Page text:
With the reporting date for pitchers & catchers
only a week away nearly upon us, now is as good a time as any to discuss where we go to read high-quality baseball writing. Since this place first opened in the Old Basement, the abundance & variety of the baseball blogosphere baseball content online has proliferated, to our considerable benefit. No longer must we endure The Poultry Man and his legion of Stribbies.
Here’s a list of who I’m reading these days, based on the sites in my trusty RSS reader & a couple bespoke apps for my pocket-dwelling supercomputer:
This is the new one for me this year. I’ve listed the Twins, Padres, & Rockies as my favorite teams. (I don’t understand why a Big 4 market like Colorado/Denver does not have Athletic presence, yet.) Twins coverage has been...disappointing, even after The Athletic hired a new beat writer. I’m hoping for marked improvement now that Spring Training is here. In addition to following Ken Rosenthal’s national baseball coverage, I’m also subscribed to Eno Sarris’ writing here, but I think Eno’s leaving baseball writing entirely to do the beer thing. (At least, that’s my underinformed impression.)
Michael Baumann & Ben Lindbergh (The Ringer)
Writing for The Ringer means you’ll get columns on more than just baseball from these two guys, but the baseball writing’s pretty good, and occasionally the other stuff interests me, too. Moreover, I find Baumann’s perspective on labor refreshing.
My primary filter for Fangraphs flags all posts by Jeff Sullivan, who writes at least two posts a day and has a gift for interesting observations and engaging analysis. Beyond that, I flag posts about the Twins, Padres, & Rockies (and filter out those about the Yankmes & Red Sox).
The Hardball Times
I mentioned earlier that it amazes me that The Hardball Times turns fourteen this year. It’s survived longer than the combined existences of Grantland and Sports on Earth. My primary filters these days are for teams (Twins, Padres, & Rockies) and a couple pet topics (ballparks, expansion, & history). I flagged posts for a bunch of authors there at one time (including Dirk Hayhurst, Chris Jaffe, Brad Johnson, Dave Studeman, & Steve Treder), but most of my favorite regulars have moved on. I still miss John Brattain.
Jay Jaffe (
Sports Illustrated Fangraphs)
I was never a Sports Illustrated guy until Joe Posnanski. I stuck around after JoePos left, mainly because of Jay Jaffe. Jaffe’s most notable for JAWS and his work on the Hall of Fame, but those are by no means the limits of his baseball writing. In the last year or so there was some pretty substantial turnover at SI, and some of the other writers I found there were laid off or moved on. The new folks haven’t registered much yet, and I have no interest in anything Tom Verducci has to say. Edited to add: And now I may never have a reason to visit SI again, since Jaffe has moved to Fangraphs.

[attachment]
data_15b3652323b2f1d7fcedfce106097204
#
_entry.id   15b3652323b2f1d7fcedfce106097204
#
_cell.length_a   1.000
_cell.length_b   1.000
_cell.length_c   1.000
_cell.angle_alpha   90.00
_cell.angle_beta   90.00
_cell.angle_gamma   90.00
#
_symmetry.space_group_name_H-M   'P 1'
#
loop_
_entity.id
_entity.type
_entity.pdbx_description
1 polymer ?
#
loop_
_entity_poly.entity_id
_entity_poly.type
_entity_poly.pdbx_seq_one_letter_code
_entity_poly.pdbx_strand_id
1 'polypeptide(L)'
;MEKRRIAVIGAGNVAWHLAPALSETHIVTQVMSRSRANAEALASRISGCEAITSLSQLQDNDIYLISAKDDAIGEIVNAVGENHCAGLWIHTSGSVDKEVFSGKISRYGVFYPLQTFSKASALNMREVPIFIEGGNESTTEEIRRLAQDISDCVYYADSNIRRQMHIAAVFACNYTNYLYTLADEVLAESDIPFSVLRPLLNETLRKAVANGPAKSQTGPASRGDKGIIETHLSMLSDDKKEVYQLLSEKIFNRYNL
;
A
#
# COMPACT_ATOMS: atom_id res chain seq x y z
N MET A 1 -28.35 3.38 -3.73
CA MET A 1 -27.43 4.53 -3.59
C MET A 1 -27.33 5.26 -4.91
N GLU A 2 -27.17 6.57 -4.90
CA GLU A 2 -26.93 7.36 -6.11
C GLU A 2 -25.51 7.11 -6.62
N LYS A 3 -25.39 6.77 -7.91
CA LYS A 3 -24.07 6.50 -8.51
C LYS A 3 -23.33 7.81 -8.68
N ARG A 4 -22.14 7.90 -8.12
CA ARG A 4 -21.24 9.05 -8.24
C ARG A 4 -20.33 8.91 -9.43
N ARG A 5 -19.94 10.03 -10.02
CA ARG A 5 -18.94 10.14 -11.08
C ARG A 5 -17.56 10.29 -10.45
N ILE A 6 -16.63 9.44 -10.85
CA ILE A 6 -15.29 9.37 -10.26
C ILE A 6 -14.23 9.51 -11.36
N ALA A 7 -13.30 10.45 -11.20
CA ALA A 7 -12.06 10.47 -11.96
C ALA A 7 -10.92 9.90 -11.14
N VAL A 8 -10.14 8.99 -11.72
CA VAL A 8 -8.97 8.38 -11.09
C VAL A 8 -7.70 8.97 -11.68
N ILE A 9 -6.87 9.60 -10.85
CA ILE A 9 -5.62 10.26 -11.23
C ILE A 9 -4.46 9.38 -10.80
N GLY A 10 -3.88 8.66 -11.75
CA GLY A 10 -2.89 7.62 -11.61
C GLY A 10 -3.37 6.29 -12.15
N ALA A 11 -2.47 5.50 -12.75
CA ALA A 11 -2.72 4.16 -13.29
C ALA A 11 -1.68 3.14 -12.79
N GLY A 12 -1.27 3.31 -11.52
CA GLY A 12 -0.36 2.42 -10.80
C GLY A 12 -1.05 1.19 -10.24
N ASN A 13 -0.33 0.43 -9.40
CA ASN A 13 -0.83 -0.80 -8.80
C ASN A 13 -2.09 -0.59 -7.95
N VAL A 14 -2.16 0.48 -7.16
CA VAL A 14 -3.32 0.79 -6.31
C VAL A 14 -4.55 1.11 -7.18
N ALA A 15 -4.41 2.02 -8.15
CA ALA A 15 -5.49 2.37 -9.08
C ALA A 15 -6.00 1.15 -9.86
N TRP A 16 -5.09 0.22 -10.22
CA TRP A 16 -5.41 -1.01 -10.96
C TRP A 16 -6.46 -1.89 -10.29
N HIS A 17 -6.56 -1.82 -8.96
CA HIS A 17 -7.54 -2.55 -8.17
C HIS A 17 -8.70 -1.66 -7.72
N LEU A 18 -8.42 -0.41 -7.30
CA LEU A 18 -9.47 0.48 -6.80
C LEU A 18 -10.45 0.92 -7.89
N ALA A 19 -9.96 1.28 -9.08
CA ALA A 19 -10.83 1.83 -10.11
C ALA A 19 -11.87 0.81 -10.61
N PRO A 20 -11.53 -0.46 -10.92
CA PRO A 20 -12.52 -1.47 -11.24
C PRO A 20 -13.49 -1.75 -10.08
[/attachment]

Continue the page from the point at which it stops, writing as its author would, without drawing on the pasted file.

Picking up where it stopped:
Jonah Keri (CBS Sports)
I hope MLB returns to Montréal someday soon and Keri is there to document it. His love for the Twins’ erstwhile contraction-mates and all-in advocacy for Tim Raines’ Hall of Fame case put him on my radar, but he’s a gifted writer of all things baseball.
MLB Trade Rumors
I installed the MLBTR app on my phone primarily for the push notifications. I’m not a completionist with this site; there’s simply too much to read. So I’ll dip in on players & teams that interest me.
Joe Posnanski (MLB.com)
Stating this purely for the record. Now that JoePos is employed by MLB, I don’t have to filter through columns about scandal-tarnished NCAA football coaches, the Browns, golf, and whatever. He can keep writing about Springsteen, though.
Ed Thoma (Baseball Outsider, his personal blog)
Someone (AMR?) turned me onto Ed Thoma several years ago, and I’ve been reading ever since. Thoma’s based in Mankato and, while a sportswriter, is not a member of the BBWAA. His perspective is a bit more old-school than mine, but I like his features and find his perspective nuanced, even if I don’t agree with it occasionally.
I’ve been reading this since it was still a Village Voice column, and while Paul Lukas’ hobbyhorses get eyeroll-worthy on occasion, the quality of the sartorial anaylsis he & Phil Hecken provide is what keeps me coming back. They’re willing to take deep dives on minutiae that wouldn’t get that treatment anywhere else
Anyone’s bandwidth for writing on a particular subject is limited, which makes the answer to who you enjoy reading all the more meaningful. We only have so much time to keep abreast of the latest analysis, and probably even fewer moments to spend on longform articles. So, who do you consider worthy of that time in your day? What do you value most in the baseball writing you make a point of reading regularly?